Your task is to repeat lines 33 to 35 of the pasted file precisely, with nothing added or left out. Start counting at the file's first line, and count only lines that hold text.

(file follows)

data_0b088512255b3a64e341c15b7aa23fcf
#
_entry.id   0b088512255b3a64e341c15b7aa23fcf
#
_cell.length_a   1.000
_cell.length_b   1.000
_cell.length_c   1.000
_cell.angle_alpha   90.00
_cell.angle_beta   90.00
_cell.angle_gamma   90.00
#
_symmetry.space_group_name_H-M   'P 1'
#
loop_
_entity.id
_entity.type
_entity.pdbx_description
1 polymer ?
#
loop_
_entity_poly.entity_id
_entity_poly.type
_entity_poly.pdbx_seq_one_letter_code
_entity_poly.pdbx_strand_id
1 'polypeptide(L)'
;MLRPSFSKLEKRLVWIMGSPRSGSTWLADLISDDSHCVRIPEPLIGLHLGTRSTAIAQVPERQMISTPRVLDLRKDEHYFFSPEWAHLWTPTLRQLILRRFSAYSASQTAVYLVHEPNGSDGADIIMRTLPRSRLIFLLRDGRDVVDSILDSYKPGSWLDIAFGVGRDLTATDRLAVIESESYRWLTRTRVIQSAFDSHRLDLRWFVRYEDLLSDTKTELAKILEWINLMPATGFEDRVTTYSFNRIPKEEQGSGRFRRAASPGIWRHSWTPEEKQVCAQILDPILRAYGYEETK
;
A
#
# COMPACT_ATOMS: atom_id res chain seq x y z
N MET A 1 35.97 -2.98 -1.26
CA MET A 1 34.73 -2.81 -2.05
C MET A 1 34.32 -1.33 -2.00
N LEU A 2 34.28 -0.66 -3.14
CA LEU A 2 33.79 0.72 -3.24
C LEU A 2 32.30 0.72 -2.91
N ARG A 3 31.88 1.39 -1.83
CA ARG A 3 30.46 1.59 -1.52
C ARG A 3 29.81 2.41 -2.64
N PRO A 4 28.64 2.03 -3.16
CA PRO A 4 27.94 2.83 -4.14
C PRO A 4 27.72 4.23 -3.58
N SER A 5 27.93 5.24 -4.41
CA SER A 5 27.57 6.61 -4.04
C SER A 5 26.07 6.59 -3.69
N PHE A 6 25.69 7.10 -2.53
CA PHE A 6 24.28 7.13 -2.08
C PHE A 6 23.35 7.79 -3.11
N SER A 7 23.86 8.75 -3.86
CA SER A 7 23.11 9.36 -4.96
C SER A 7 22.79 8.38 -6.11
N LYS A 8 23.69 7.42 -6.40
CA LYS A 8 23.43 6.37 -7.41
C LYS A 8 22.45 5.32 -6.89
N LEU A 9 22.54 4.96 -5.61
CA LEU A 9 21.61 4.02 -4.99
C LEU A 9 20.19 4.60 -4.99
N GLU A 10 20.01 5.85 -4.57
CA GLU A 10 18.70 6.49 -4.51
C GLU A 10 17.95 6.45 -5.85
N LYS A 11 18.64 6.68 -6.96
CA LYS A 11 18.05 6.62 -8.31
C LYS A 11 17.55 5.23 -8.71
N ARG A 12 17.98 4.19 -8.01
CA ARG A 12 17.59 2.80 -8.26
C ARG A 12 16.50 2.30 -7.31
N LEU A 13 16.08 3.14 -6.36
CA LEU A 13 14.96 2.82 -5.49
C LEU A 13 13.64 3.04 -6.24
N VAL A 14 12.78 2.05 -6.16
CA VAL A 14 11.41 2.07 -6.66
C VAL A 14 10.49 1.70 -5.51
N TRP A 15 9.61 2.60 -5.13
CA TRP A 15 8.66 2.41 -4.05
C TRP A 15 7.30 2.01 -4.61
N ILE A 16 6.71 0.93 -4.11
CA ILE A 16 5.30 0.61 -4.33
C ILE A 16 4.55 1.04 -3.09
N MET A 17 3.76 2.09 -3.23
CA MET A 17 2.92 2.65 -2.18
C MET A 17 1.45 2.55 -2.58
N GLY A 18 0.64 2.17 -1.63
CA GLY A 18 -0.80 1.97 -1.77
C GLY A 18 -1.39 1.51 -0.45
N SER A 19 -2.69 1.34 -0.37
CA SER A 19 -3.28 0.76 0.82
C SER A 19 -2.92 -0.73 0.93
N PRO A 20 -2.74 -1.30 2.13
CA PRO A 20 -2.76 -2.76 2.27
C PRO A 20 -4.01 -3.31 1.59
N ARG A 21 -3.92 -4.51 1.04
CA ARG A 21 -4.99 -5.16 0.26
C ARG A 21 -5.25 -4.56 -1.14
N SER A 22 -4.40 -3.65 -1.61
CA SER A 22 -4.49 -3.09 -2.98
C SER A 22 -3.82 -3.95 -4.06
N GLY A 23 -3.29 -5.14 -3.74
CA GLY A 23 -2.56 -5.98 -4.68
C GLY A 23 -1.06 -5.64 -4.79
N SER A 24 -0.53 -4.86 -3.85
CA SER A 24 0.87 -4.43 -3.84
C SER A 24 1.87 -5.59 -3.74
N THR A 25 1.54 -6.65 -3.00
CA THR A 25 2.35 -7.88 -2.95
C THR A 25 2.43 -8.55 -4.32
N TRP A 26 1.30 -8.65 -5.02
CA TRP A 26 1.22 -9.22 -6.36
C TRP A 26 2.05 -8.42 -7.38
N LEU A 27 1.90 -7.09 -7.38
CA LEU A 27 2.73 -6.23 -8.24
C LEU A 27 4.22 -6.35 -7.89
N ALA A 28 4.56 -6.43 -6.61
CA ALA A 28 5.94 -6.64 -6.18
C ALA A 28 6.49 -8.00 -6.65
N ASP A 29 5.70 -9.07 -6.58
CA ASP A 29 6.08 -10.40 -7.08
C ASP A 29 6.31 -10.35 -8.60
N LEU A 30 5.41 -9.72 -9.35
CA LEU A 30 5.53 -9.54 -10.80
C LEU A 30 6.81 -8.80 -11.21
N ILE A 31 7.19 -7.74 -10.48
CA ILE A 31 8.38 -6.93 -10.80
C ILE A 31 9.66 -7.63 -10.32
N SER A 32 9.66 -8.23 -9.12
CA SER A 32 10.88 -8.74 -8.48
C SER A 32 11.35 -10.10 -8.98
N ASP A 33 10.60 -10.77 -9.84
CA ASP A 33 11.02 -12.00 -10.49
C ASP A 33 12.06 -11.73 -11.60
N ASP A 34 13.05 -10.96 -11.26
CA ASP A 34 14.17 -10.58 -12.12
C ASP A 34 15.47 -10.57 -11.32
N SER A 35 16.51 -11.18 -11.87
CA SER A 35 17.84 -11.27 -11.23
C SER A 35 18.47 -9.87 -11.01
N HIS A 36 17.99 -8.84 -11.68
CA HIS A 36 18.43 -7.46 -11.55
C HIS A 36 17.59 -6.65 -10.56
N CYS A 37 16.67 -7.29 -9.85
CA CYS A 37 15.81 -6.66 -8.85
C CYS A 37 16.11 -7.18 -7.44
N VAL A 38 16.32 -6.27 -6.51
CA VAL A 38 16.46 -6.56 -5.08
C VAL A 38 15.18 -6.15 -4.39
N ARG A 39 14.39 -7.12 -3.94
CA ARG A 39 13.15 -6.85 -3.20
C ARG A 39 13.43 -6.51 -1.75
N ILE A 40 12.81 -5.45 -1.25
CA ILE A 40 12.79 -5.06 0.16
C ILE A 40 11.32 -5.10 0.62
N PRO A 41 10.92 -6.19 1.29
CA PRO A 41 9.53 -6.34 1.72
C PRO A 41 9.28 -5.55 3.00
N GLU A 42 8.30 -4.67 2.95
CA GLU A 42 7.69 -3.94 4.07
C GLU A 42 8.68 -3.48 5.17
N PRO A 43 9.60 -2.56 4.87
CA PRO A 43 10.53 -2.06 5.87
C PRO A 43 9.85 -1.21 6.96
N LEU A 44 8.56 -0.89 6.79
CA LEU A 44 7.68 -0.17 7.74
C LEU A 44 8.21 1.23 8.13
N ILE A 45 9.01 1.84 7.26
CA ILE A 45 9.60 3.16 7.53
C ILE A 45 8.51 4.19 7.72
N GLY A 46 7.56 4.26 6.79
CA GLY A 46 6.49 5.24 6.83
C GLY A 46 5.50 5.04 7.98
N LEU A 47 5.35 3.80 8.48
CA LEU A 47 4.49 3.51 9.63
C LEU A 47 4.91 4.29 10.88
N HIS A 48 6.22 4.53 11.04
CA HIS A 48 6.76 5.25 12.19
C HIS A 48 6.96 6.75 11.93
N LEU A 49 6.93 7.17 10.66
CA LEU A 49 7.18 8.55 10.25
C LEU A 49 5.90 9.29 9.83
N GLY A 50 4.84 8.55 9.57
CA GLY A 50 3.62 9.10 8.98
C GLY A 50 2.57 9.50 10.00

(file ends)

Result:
C MET A 1 34.32 -1.33 -2.00
N LEU A 2 34.28 -0.66 -3.14
CA LEU A 2 33.79 0.72 -3.24